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Sweden implements tougher COVID restrictions as cases rise

December 18, 2020

Sweden has been one of the more famed exponents of a voluntary, hands-off approach to controlling the virus. Austria and Switzerland have also brought in new measures to ward off increasing numbers of infections.

Corona-Krise Schweden Stockholm | Abstandsregeln in U-Bahn
Until now, Swedish public transport users had only been asked to keep their distance, now it is recommended they don masksImage: Alexander Farnsworth/picture alliance

Sweden introduced new coronavirus restrictions on Friday, though many of the measures are only recommendations as Prime Minister Stefan Lofven said the "people would not put up with" more severe curbs.

As caseloads continue to rise across Europe, Austria and Switzerland — known alongside Sweden for their relatively light touch regarding COVID-19 — also announced constraints on public life.

The Swedish government, which has thus far left most schools, businesses and restaurants open during the pandemic, announced the closure of non-essential public workplaces, such as gyms, pools and libraries.

Prime Minister Lofven also said the wearing of face masks would now be recommended on public transport during peak hours.

"Now we see that we need to do more because we see that the spread of the infection is too serious and we have a strained situation in the healthcare system still," Lofven said.

The government asked citizens to limit gatherings to eight people but there are no penalties for breaking the rules.

Lofven stopped short of imposing a "very serious lockdown" as it "wouldn't have an effect in the long run because people would not put up with that."

With almost 8,000 fatalities from COVID-19, Sweden's death rate per capita is higher than that of its Nordic neighbors. However, it is lower than several other European nations that imposed lockdowns, such as the UK, Spain, France and Belgium — all admittedly far more densely populated countries.

Sweden was rebuked earlier this week by both an independent commission and its own royalty, as King Gustaf said the evidence now suggested that the country's strategy had "failed."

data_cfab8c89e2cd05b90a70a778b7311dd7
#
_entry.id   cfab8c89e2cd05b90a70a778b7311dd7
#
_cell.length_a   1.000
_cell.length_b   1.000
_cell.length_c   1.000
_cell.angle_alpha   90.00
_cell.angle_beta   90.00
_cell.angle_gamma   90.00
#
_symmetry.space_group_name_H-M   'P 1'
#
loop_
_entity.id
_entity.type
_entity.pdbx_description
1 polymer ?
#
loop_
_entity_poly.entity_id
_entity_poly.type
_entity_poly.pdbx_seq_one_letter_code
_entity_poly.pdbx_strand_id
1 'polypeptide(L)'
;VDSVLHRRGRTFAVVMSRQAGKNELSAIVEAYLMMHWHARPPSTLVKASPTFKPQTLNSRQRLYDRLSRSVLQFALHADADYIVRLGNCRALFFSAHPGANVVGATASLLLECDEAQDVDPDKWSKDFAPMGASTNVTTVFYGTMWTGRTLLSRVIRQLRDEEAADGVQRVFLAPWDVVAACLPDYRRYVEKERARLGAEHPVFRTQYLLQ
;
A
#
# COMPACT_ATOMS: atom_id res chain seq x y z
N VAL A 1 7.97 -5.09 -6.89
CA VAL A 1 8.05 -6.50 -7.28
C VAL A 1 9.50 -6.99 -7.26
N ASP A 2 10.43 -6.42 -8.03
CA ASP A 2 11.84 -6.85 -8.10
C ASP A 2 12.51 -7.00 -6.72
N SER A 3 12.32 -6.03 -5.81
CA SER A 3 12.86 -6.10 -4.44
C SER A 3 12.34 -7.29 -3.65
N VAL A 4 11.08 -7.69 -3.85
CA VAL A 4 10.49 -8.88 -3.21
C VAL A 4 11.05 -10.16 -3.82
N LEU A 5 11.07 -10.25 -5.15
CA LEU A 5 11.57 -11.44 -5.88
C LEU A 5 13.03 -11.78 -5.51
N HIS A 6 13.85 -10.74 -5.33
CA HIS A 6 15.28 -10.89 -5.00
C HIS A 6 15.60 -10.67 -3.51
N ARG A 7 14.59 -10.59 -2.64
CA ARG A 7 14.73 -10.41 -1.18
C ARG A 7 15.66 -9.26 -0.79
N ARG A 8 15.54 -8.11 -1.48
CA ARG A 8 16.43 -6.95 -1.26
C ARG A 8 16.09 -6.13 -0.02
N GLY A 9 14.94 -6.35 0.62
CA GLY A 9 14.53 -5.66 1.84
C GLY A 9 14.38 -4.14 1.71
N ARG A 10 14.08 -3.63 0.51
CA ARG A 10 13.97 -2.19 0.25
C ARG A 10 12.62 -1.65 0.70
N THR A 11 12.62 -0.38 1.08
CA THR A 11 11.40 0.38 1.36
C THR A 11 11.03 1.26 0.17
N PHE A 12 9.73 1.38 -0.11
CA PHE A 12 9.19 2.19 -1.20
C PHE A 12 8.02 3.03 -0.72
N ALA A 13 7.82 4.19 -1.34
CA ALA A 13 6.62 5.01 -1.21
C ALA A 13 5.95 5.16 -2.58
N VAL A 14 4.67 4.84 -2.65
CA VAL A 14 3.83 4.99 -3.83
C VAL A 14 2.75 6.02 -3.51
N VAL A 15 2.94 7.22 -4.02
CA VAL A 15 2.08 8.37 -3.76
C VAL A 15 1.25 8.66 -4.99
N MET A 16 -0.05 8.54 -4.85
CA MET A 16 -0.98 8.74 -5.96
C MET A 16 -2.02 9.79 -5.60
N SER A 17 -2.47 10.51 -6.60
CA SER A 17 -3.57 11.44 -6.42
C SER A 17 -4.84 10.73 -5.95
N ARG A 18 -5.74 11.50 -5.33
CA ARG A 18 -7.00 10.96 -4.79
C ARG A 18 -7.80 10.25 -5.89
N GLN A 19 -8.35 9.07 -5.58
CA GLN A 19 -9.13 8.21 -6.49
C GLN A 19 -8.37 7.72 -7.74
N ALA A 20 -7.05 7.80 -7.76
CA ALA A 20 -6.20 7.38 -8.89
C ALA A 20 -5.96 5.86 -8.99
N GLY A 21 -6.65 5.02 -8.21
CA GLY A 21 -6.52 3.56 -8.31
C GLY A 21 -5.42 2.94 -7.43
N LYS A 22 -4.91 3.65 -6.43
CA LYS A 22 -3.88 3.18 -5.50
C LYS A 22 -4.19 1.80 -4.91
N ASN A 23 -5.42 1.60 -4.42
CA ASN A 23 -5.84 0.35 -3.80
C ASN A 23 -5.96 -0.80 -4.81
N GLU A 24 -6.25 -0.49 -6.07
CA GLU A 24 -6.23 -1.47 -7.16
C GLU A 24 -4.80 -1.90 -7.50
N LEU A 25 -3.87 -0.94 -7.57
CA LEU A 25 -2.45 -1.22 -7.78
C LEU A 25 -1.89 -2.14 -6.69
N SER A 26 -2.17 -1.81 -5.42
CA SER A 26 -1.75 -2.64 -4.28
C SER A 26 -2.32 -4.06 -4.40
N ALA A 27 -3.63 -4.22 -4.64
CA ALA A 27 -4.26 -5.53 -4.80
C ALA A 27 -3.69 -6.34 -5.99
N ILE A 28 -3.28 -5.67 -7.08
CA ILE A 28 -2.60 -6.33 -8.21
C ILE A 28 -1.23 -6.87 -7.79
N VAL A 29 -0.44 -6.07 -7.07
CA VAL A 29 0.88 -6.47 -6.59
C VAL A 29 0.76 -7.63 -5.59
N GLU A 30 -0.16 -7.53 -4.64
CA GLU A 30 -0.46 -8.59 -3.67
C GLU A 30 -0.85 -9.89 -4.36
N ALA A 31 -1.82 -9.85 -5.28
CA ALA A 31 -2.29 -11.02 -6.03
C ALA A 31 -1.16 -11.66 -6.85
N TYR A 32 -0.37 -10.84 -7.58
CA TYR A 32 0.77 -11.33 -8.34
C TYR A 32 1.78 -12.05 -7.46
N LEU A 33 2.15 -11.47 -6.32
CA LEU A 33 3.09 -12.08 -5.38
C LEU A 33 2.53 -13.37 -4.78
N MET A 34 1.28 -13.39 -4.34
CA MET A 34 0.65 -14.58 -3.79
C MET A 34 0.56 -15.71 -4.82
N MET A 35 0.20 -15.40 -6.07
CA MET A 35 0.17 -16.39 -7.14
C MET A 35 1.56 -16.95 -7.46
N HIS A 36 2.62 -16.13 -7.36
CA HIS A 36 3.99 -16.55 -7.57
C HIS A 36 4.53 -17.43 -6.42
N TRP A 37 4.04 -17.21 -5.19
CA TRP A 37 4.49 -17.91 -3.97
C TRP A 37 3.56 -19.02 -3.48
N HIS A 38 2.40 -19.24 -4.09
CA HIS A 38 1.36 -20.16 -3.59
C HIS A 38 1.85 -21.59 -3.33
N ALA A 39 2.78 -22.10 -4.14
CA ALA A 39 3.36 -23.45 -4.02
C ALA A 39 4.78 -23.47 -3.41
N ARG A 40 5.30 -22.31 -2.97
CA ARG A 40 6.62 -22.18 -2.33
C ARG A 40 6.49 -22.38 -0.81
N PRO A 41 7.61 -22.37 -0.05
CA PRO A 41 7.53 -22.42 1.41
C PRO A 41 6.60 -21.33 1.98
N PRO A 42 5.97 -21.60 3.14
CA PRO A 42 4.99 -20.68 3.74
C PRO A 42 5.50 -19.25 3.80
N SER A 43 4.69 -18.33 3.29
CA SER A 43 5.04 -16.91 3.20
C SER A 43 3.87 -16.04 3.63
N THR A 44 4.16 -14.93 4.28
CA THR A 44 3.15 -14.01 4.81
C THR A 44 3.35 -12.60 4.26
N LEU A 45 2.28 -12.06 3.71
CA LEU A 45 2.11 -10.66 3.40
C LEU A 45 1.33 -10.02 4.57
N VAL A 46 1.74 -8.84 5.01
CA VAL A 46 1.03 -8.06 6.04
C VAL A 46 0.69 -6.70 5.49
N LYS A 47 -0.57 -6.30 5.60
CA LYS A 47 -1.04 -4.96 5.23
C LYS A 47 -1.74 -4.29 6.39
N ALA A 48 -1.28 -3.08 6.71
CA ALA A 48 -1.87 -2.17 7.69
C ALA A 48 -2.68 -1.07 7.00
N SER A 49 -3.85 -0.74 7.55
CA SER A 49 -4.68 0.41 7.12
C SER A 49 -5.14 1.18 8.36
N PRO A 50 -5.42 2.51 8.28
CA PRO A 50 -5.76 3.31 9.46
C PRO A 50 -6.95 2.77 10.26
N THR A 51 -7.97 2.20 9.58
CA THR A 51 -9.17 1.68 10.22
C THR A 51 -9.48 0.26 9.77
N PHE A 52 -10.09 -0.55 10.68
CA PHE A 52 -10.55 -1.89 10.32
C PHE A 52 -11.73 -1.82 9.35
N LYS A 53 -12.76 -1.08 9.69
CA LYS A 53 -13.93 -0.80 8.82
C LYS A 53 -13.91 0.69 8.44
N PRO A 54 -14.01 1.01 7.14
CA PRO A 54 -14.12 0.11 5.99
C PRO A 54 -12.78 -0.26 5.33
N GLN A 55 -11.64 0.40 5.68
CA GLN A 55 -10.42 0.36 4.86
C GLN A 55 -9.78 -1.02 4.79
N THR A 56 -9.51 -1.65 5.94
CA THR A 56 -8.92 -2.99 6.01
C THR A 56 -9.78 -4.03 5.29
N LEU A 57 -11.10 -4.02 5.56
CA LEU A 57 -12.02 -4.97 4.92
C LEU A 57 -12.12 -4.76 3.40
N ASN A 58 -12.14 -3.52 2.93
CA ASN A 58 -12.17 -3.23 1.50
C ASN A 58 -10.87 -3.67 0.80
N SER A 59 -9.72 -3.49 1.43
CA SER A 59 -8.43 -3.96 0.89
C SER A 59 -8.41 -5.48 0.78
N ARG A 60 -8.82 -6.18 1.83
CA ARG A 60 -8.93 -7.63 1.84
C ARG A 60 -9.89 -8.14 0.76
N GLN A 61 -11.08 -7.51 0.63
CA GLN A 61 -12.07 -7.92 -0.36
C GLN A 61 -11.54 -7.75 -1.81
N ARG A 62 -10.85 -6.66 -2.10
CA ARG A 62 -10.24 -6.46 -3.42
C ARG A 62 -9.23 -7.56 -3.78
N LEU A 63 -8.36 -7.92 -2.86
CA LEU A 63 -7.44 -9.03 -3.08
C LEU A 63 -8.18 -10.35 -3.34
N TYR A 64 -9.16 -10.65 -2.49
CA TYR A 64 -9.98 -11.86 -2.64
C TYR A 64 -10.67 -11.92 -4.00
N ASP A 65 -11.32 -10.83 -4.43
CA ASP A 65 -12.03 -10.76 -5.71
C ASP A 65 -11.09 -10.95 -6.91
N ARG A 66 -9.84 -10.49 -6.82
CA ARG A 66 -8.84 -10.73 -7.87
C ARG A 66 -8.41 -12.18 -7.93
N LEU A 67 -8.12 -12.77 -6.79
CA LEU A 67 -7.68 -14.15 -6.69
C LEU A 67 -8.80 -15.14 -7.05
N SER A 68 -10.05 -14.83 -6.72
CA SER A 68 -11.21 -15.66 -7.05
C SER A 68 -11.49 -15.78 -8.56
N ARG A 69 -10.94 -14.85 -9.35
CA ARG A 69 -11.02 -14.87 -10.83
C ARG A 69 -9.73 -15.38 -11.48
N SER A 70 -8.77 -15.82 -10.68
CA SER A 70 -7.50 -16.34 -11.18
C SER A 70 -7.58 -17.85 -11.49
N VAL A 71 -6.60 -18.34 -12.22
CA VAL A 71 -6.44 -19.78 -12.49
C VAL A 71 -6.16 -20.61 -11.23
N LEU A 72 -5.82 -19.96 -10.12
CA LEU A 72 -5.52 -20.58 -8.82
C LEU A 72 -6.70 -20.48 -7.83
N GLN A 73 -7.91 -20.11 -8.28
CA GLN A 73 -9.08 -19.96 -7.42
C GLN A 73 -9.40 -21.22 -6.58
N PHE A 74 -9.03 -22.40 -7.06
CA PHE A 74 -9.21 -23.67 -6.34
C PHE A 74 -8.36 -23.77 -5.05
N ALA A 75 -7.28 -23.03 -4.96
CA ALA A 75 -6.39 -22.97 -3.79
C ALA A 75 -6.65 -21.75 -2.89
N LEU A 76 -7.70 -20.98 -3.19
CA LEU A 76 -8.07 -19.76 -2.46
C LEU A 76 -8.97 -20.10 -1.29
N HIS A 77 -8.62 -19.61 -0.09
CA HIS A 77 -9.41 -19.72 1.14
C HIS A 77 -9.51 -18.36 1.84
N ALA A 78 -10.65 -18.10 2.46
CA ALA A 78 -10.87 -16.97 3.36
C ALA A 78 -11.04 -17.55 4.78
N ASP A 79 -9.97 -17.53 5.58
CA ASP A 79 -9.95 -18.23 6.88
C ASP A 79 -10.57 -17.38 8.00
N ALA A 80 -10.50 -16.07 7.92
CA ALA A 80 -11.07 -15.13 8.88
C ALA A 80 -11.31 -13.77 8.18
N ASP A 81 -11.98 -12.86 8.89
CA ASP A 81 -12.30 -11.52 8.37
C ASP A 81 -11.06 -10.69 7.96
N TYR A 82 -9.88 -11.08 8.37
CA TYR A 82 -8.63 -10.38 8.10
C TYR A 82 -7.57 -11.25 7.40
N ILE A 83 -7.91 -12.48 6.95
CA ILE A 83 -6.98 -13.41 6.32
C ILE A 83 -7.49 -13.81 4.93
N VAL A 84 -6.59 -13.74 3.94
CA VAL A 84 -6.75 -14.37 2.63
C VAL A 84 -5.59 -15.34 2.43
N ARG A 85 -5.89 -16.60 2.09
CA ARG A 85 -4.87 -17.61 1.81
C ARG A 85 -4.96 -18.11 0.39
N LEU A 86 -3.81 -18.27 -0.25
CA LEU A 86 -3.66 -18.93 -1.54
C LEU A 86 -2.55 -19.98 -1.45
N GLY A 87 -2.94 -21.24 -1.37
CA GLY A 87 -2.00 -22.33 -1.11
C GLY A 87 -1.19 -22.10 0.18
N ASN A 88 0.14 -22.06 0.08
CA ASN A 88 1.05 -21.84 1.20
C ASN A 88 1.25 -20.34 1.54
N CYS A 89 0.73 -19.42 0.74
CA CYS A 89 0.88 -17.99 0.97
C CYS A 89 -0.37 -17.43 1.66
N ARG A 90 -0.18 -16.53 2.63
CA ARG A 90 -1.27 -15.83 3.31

Switzerland follows suit

Meanwhile, Switzerland headed for a second lockdown on Friday as the government ordered restaurants and recreational locations closed for a month, as of Tuesday, whilst also urging citizens to stay home.

The government appears to be veering away from its "middle path" approach that had aimed to avoid business-crippling consequences, as it conceded immediate action was vital to stem the spread of the virus.

Swiss Health Minister Alain Berset said his country's infection rate over the last two weeks "is three times higher than Spain's, and nearly three times as high as France's and Belgium's, where it is known that the situation has been very difficult."

Austria to reimpose lockdown from December 26

Austria joined its fellow European nations in tightening its restrictions, too, albeit only starting after Christmas on December 26.

Just 11 days ago Austria's second countrywide lockdown ended but on Friday Chancellor Sebastian Kurz said non-essential stores would close once more, along with services such as hairdressers.

Movement outside the home will once again be restricted to the bare necessities, such as buying food or exercising.

From January 18, stores and restaurants will open again — but only for those who have tested negative as part of a planned mass coronavirus testing program. Schools will resume face-to-face teaching on the same date.

jsi/msh (Reuters, dpa, AFP)